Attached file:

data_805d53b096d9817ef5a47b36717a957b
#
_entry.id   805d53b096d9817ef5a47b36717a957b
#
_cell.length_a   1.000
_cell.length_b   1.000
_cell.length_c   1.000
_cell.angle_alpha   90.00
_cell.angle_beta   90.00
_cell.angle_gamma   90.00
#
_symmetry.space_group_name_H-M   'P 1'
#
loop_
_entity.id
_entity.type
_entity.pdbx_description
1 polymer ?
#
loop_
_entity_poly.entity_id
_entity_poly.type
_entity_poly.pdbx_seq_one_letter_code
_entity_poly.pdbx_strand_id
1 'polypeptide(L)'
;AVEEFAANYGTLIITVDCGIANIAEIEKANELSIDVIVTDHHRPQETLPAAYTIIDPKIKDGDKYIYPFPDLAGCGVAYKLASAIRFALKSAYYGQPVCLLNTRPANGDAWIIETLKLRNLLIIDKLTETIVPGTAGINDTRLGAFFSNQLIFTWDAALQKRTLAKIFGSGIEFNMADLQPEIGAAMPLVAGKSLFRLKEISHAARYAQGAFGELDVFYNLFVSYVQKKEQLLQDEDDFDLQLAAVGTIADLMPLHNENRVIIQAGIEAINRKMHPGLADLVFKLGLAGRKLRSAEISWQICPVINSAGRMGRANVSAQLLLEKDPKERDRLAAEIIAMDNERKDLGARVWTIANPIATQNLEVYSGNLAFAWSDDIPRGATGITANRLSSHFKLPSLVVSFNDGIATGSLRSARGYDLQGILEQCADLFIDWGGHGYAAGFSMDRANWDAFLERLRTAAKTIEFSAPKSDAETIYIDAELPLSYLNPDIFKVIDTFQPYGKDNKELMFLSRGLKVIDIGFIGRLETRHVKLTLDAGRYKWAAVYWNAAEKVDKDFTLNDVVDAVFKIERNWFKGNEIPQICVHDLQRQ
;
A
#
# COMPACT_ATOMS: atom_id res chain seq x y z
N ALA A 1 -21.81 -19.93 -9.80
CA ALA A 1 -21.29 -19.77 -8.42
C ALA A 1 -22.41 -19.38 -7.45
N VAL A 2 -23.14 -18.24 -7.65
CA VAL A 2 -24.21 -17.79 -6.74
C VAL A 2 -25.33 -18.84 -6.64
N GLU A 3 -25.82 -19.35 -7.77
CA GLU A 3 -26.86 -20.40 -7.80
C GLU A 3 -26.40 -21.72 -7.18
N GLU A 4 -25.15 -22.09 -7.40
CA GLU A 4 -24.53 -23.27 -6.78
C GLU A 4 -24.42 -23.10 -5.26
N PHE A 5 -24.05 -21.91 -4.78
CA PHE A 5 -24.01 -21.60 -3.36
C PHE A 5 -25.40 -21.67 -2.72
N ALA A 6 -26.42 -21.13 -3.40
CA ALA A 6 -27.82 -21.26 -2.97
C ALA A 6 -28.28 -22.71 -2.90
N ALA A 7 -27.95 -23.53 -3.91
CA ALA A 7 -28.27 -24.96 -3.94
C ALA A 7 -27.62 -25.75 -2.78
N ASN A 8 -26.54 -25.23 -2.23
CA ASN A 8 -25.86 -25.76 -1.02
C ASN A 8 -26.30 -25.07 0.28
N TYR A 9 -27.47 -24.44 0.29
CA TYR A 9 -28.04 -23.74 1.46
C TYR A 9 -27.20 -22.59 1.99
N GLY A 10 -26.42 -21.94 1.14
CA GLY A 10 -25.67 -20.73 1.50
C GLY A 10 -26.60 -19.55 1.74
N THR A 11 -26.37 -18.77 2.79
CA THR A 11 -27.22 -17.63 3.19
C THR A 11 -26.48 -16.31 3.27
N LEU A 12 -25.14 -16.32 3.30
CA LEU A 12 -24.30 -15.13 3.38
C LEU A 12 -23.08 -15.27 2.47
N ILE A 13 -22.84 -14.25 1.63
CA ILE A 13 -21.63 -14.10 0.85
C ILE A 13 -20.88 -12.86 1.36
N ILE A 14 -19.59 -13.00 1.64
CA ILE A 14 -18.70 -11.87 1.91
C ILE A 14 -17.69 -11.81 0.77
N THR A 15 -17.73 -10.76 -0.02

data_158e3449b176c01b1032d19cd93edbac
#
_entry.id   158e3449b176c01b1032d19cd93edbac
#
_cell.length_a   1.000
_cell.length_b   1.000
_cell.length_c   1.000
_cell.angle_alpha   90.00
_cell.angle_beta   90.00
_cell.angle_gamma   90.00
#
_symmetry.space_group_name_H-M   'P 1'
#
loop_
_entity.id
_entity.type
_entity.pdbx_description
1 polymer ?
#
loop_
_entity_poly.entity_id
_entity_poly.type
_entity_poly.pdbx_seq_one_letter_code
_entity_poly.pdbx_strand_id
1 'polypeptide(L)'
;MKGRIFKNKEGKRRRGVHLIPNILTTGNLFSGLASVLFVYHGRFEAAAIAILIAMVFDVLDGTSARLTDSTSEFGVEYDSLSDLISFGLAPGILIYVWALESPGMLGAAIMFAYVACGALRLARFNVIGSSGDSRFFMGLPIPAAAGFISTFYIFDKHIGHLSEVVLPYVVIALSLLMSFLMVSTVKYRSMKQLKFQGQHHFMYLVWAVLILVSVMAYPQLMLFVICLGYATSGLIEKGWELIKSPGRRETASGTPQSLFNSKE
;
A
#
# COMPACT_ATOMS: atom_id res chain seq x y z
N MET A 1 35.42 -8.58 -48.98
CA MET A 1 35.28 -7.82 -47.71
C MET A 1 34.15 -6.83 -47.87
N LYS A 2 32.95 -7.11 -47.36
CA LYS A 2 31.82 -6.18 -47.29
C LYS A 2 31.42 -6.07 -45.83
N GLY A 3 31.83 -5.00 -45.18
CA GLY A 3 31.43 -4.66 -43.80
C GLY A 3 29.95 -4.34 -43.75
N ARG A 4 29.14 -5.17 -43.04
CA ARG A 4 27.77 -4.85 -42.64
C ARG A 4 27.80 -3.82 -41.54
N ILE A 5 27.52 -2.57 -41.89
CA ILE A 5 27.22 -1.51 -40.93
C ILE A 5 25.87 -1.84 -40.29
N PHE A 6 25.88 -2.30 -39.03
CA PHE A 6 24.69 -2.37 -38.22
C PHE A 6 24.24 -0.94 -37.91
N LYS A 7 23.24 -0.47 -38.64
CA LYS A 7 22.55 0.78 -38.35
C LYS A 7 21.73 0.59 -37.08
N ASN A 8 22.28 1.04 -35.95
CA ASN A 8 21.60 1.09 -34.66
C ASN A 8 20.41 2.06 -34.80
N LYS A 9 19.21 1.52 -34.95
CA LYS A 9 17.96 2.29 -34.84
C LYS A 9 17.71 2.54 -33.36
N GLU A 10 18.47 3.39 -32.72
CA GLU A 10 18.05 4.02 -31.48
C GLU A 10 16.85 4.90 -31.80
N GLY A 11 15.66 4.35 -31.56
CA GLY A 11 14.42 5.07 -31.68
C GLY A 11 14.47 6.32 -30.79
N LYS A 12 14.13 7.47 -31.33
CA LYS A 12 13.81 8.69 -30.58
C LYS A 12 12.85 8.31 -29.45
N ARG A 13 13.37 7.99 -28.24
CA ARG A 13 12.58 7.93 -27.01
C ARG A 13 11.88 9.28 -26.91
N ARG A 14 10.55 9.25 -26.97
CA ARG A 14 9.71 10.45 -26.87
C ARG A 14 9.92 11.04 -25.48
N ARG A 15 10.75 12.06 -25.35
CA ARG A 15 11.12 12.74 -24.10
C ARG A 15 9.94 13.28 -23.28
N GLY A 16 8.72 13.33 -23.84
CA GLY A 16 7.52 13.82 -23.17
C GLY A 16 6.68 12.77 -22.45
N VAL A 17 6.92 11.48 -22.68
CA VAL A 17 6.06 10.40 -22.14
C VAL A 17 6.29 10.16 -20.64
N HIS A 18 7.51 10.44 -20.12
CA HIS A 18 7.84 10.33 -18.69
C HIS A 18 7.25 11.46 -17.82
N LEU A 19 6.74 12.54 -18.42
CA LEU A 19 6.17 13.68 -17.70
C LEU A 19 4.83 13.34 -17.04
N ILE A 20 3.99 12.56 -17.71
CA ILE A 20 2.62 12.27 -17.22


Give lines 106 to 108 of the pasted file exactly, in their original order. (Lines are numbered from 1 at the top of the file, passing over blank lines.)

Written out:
C MET A 1 34.15 -6.83 -47.87
N LYS A 2 32.95 -7.11 -47.36
CA LYS A 2 31.82 -6.18 -47.29